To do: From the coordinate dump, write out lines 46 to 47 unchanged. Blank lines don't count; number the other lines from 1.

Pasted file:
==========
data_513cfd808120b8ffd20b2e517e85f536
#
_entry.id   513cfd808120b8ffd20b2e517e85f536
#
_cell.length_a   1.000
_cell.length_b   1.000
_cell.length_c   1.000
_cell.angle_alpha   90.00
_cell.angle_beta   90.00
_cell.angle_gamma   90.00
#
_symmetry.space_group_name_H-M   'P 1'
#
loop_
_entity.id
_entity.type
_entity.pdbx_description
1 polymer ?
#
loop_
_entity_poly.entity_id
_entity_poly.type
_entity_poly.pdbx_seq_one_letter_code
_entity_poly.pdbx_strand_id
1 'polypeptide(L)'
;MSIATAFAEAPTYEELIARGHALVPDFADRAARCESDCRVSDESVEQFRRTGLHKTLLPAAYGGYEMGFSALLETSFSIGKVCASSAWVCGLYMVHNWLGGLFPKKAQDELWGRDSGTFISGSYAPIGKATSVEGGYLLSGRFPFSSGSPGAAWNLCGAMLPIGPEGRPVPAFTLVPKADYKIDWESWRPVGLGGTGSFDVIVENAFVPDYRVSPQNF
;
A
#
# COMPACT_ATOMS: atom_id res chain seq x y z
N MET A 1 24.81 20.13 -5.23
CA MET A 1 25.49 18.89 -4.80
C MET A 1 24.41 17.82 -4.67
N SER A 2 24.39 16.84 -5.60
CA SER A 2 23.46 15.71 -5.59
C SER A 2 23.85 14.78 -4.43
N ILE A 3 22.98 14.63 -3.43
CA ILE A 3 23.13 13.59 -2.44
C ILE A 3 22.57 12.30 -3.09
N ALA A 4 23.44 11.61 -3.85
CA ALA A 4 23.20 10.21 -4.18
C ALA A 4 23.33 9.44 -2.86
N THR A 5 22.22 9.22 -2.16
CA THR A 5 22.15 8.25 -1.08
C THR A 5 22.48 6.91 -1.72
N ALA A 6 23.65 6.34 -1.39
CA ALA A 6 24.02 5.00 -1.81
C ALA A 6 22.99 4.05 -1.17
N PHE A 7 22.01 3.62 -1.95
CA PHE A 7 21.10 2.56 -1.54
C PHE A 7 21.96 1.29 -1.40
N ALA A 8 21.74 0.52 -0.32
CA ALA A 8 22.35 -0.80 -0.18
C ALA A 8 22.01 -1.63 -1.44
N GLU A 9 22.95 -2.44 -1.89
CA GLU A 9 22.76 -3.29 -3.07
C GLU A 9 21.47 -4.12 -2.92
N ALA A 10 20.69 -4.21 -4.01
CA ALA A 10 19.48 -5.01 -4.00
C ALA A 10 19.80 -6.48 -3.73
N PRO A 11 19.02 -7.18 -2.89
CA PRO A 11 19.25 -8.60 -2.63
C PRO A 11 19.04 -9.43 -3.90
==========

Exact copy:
N ALA A 6 23.65 6.34 -1.39
CA ALA A 6 24.02 5.00 -1.81